By the time Prozac's patent expired in 2001, it was responsible for more than one-third of Lilly's revenue. The company laid off employees but went on to introduce replacements, notably Cymbalta.
But Lilly and other pharmaceutical giants face a market in which generic antidepressents are a growing force, The Indianapolis Star reported Sunday. While antidepressant use is still on an upswing, 82 percent of all prescriptions last year were for generic drugs, the pharmaceutical data company IMS Health said.
Cymbalta, introduced in 2004, is second only to the anti-psychotic Zyprexa as a moneymaker for the company. Cymbalta's sales grew 28 percent last year, spurred by commercials aimed at consumers.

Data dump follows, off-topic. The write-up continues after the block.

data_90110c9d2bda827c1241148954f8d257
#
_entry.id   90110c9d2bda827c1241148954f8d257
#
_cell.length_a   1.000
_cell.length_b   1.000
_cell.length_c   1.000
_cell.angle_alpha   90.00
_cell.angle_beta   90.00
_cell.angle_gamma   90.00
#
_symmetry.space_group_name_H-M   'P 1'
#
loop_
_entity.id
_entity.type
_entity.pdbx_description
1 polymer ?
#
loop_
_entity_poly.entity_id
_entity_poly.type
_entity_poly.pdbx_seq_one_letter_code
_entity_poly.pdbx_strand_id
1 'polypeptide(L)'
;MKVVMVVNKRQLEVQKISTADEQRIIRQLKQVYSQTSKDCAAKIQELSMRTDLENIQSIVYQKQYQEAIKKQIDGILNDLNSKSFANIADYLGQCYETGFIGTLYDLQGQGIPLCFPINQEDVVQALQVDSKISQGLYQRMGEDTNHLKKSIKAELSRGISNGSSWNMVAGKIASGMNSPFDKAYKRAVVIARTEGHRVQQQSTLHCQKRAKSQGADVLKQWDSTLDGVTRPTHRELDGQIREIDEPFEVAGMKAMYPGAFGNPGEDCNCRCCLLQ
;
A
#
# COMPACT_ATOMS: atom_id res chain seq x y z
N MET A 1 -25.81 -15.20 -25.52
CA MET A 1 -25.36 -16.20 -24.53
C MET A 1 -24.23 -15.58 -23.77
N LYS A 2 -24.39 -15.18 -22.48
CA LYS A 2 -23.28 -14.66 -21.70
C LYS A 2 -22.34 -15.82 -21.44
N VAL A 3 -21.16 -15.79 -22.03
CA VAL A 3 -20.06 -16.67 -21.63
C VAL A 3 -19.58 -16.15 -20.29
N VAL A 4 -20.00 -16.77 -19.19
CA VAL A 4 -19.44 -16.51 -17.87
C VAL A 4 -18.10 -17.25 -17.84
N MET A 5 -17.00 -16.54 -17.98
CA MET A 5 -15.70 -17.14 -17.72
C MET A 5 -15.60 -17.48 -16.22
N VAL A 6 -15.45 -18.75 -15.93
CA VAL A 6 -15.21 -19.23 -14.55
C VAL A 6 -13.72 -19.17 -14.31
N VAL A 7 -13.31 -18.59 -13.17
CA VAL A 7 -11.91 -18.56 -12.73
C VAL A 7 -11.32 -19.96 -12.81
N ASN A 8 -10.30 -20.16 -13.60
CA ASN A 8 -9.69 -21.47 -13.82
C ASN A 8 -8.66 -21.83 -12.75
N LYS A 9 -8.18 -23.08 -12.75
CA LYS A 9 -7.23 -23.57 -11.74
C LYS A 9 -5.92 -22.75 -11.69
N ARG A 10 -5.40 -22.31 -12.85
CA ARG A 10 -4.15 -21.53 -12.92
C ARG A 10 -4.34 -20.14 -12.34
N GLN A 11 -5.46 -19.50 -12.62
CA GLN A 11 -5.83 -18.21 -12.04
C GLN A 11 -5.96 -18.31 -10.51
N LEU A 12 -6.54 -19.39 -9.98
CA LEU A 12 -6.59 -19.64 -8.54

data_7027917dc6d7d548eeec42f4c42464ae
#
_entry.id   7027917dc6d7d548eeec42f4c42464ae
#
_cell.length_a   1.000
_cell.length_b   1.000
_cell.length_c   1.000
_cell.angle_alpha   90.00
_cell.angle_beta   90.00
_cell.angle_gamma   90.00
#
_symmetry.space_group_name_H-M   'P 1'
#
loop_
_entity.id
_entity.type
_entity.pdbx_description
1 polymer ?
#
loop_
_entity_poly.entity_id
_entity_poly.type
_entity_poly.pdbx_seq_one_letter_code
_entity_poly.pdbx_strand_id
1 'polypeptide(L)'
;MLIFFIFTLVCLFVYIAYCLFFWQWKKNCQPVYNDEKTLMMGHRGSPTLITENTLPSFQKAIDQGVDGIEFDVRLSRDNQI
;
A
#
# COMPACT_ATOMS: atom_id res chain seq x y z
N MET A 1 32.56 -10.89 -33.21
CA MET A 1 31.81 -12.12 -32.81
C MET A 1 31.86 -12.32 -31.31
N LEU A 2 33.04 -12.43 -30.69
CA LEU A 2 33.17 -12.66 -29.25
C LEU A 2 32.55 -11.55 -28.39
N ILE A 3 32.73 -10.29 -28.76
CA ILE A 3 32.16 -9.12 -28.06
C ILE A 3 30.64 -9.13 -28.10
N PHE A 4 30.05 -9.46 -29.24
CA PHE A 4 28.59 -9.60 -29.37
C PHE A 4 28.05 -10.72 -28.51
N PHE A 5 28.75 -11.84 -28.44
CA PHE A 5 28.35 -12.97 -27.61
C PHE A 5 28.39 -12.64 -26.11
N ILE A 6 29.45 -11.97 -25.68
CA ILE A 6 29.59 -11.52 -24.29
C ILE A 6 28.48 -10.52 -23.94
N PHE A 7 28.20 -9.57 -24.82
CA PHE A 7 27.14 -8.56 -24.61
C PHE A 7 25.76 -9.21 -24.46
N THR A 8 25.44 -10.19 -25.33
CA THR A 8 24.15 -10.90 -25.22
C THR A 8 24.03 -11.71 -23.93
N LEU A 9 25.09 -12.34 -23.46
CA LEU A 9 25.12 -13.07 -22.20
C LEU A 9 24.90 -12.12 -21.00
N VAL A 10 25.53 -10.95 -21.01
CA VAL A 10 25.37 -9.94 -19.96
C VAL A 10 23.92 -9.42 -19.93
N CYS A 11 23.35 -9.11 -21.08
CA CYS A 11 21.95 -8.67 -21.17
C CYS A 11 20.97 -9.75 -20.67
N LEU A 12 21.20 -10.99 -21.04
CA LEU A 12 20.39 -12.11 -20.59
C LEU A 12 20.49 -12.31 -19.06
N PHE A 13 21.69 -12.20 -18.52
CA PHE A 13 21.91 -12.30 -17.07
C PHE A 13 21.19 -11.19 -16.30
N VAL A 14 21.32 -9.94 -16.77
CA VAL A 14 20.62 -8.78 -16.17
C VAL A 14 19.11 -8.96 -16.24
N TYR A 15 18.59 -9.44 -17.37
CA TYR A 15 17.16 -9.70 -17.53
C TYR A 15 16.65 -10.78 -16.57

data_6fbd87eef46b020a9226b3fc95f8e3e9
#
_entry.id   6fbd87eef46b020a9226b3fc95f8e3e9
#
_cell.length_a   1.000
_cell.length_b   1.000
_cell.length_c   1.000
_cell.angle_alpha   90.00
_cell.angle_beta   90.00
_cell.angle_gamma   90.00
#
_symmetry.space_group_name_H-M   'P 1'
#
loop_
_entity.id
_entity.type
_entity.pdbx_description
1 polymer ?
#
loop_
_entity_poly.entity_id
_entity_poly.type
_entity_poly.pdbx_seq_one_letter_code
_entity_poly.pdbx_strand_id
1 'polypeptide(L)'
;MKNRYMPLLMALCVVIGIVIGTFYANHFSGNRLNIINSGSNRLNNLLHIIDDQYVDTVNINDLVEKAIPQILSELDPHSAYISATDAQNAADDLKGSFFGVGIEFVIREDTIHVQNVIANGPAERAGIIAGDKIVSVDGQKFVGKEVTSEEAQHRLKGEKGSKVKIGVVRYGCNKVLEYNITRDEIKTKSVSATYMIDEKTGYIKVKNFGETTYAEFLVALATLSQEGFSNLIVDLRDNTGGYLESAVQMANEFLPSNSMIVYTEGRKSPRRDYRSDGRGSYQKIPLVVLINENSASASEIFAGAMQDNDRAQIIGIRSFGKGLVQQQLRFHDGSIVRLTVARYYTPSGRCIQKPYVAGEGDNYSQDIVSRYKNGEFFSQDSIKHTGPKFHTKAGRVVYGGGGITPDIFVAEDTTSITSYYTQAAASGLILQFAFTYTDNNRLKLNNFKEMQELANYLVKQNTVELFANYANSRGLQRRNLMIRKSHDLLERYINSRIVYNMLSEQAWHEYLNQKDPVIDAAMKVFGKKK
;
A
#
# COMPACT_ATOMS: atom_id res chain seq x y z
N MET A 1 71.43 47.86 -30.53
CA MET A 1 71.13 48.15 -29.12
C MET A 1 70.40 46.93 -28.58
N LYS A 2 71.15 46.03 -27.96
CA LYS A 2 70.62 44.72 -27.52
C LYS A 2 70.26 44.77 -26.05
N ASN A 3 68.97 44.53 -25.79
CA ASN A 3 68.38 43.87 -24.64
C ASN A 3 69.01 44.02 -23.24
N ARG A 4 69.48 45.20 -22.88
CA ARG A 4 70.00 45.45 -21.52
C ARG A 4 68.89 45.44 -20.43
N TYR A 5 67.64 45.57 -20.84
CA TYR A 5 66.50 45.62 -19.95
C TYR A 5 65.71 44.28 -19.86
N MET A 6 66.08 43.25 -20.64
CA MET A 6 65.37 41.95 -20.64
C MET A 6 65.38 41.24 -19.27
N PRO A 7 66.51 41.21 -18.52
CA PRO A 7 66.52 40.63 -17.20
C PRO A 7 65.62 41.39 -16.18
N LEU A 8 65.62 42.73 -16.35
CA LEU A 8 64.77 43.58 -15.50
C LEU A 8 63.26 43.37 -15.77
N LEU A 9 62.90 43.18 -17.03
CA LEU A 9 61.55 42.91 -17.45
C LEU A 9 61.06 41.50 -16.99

Barbara Ryan, an industry analyst for Deutsche Banke, says Cymbalta sales will grow more slowly in coming years. She said drugs have a life cycle during which sales slow as they mature.
The company's official position is optimistic.
"Yes, there are more generics out there, and that does create pricing pressures within any category," a spokesman, David Shaffer, said. "But that's just a normal part of the life cycle and a normal part of our business to deal with it."
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